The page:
The entire process typically takes 10-14 days, Isaac’s first round lasted 7 weeks. For 7 weeks our baby slept. As time went on a toll was taken on his body – numerous bones broke (from turning him and diaper changes). The decision was made to wake him up. For the third time in his life Isaac went through drug withdrawal, he was 6 months old.
We got to take Isaac out of a hospital for the first time in his life at 6 months. We spent two amazing months at the Ronald McDonald House, as we couldn’t leave the cities with him.
After 4 more weeks of stretching, the two ends of Isaac’s esophagus met. On October 2nd, 2009 Isaac underwent his 14th surgery, his esophagus was connected!
This of course, was not the end of the journey, as we thought it was at that time. Isaac had a leak in his esophagus that kept us in Minnesota for several more months. His is one of Dr. Hess’ more complicated cases, and as he has pointed out numerous times – there is no rulebook with Isaac.
At the time of connection Dr. Hess did not even know if Isaac’s esophagus would ever work. In the quest to close the hole in Isaac’s esophagus several more procedures took place, he coded in an operating room at one point when the glue that was being used leaked into his chest cavity and found it’s way to his trachea – future fistulas originated there.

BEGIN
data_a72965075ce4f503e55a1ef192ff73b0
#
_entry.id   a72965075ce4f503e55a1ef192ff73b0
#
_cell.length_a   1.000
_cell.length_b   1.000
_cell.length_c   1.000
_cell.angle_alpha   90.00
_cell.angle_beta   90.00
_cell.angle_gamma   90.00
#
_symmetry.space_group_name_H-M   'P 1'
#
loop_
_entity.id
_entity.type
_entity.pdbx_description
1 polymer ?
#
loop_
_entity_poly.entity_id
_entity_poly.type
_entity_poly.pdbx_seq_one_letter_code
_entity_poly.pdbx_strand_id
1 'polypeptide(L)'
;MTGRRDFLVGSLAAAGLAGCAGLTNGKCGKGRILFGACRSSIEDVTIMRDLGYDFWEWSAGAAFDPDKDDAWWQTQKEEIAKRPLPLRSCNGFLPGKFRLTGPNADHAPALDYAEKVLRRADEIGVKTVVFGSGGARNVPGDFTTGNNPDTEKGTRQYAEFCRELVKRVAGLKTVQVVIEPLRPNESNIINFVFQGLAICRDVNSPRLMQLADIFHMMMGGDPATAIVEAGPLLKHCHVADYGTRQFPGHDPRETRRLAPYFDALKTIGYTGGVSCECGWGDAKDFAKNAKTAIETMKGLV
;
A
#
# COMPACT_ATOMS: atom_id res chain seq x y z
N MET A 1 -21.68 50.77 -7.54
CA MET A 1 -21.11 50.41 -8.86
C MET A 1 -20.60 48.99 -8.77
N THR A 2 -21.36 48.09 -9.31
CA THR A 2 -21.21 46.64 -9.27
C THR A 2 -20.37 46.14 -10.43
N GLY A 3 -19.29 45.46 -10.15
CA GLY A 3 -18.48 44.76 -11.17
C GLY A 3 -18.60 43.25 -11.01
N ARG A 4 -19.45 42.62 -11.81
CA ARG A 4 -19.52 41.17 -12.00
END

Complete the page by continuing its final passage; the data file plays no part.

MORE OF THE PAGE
Eventually we were able to convince Dr. Hess to let us take Isaac home, Virginia home. We arrived home for the first time in Isaac’s life on December 23rd, 2009. Isaac still had a leaking esophagus (and it wouldn’t be the first time!) – as we watched, the leak healed on it’s own.
When we came home, Isaac was 13 months old. He could not sit up on his own, and he was very easily over stimulated after having spent the majority of his life in a controlled ICU. We thought when we left Minnesota that first time we were leaving forever, we had no idea… we have returned to Minnesota for 5 additional surgeries, countless procedures – at least 4 times a year.
This turned into a really long post, and it’s not very easy to explain – but I think it’s important to explain – it is such a part of Isaac.
In order to explain it in pictures I will add some – the pictures really tell the story
PS – Our Isaac has been a bit under the weather, please keep fingers crossed for an easy recovery!